false.  N =/= 0, since 0 = 0(0+1)/2.  Since N - 1 < N, we 
  must have the sum of the first N - 1 integers is (N-1)N/2 and 
  adding N to both sides and doing obvious arithmetic, we reach the 
  contradiction that the sum of the first N numbers is N(N+1)/2.
 
However, this example is actually a proof by induction, not a 
proof by infinite descent.  The proof supposes the existence of 
a least integer N such that the sum from 1 to N is NOT equal to 
N(N+1)/2.  So far so good.  A proof by infinite descent would 
then show that there is an absolutely SMALLER number with the same 
property.  This is the key distinction: the number must have a 
smaller MAGNITUDE than N, not just PRECEED N in the ordered 
sequence of numbers.

Pure induction is a chain of implications on the truth values 
of a given ordered sequence of propositions, and the induction 
is "activated" by citing the truth value(s) of one (or more) 
particular propositions (such as the case N=0 in the above
example), from which the others follow.  Notice that the actual
magnitudes of the indices of the sequence are irrelevant; all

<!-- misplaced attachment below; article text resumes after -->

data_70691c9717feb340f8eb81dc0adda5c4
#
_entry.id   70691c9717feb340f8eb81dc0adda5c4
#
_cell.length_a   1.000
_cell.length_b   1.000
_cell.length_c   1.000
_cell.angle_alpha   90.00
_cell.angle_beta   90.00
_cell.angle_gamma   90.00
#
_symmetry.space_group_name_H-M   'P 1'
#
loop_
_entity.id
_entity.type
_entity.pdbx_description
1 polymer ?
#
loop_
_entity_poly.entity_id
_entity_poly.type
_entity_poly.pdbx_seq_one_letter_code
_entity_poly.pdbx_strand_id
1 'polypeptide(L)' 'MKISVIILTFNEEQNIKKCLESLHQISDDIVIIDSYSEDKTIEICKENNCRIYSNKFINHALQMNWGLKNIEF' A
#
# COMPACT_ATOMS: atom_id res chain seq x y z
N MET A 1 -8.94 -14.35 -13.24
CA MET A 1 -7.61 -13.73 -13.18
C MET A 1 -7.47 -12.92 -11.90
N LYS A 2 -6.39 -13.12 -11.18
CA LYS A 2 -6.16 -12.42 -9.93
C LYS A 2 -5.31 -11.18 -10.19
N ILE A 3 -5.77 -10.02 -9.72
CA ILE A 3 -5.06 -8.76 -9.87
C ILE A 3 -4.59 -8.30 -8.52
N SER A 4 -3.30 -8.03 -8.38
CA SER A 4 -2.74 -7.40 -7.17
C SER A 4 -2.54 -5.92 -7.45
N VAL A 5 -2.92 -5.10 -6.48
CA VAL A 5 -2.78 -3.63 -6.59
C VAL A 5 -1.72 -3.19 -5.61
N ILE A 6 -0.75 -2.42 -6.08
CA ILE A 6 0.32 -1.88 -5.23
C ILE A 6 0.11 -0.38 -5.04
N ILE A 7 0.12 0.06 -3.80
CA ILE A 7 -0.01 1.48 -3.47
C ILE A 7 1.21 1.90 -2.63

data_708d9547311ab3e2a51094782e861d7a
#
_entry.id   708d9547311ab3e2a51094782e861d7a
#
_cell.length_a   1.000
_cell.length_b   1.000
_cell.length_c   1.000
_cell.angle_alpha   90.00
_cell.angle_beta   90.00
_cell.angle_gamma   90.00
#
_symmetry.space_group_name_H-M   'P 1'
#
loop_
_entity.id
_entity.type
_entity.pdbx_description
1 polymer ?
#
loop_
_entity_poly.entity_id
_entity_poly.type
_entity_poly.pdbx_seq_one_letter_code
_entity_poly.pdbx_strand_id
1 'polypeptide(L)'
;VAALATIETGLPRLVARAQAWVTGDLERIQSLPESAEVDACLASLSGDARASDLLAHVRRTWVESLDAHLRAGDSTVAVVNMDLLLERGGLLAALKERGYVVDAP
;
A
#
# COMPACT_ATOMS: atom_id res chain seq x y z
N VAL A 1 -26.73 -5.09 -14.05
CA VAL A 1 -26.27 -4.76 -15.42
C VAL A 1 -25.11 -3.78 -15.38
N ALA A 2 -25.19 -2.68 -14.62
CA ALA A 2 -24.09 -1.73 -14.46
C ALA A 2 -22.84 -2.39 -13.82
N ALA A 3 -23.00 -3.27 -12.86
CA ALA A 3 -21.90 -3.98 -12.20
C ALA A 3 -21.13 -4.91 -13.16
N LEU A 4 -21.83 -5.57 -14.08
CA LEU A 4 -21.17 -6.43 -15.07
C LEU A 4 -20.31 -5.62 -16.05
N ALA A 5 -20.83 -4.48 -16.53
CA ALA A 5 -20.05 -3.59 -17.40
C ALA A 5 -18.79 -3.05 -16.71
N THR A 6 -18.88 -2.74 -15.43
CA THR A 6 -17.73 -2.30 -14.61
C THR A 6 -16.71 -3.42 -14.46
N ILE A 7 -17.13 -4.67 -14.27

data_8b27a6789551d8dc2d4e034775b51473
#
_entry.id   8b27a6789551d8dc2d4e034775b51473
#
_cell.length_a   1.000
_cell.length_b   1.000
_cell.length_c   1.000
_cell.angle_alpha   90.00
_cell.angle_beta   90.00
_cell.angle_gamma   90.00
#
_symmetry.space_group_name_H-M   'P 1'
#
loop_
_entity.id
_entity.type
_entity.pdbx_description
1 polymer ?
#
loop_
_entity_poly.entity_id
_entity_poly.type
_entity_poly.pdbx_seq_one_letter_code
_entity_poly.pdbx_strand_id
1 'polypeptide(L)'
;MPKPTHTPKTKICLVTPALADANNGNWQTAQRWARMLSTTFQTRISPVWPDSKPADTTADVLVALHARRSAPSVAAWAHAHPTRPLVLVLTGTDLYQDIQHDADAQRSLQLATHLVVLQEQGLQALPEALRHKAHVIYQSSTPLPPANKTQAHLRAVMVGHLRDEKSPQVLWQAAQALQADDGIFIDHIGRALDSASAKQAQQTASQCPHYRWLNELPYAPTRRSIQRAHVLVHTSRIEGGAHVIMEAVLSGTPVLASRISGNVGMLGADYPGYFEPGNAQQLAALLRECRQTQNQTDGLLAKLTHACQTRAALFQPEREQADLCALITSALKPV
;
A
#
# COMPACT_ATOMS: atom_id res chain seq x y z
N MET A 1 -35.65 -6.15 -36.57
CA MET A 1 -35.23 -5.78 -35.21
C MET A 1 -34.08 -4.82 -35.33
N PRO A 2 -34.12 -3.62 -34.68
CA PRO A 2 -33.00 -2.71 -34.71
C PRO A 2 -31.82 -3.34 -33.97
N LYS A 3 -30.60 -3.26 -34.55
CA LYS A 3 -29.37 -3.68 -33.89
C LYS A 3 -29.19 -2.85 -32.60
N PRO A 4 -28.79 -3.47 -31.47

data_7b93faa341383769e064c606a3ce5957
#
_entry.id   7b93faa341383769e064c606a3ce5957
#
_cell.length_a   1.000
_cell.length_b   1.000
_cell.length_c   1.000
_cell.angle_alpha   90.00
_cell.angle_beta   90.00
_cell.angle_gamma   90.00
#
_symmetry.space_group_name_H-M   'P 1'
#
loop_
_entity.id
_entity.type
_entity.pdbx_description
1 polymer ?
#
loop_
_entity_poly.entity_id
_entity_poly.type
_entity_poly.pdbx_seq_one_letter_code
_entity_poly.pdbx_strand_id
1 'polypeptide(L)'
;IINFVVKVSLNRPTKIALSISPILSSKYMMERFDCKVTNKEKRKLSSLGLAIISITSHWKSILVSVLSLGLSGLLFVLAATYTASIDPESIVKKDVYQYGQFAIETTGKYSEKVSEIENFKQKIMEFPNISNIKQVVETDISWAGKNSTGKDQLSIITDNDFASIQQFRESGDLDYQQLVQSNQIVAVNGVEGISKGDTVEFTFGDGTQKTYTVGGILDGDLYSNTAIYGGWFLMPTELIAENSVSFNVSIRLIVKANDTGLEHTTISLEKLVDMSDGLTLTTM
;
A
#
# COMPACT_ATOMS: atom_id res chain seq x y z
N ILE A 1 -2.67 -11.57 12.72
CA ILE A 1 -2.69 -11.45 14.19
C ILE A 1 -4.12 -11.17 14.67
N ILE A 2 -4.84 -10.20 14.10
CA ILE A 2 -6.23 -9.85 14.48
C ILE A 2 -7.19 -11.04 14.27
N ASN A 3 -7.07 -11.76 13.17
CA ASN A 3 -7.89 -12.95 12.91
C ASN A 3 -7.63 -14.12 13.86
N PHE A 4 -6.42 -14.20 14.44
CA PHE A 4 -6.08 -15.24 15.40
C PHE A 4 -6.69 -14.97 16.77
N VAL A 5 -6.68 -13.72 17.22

that matters is their discrete order.  (For a related discussion,
see Representing Sets of Pure Order).  

In contrast, a proof by infinite descent operates essentially on 
the magnitudes of the indices of an ordered sequence of propositions, 
and shows that the indices cannot all differ by more than any fixed
finite magnitude "epsilon".  This is a subtle but important concept, 
analagous to the different kinds of justifications that can be given 
for the fact that the slope of  y = x^2  is  2x.  We know that for 
some small non-zero increment dx the slope near any given x is 
approximately equal to [(x+dx)^2 - x^2]/dx, which is 2x + dx.  Now, 
on one level it seems that we can just set dx equal to 0, and we're 
done.  However, the key step in our derivation involved a division
by dx, so we really need to invoke a rigorous "infinite descent"
argument leading to the concept of a LIMIT for a sequence of
values of dx approaching nearer to zero than any fixed finite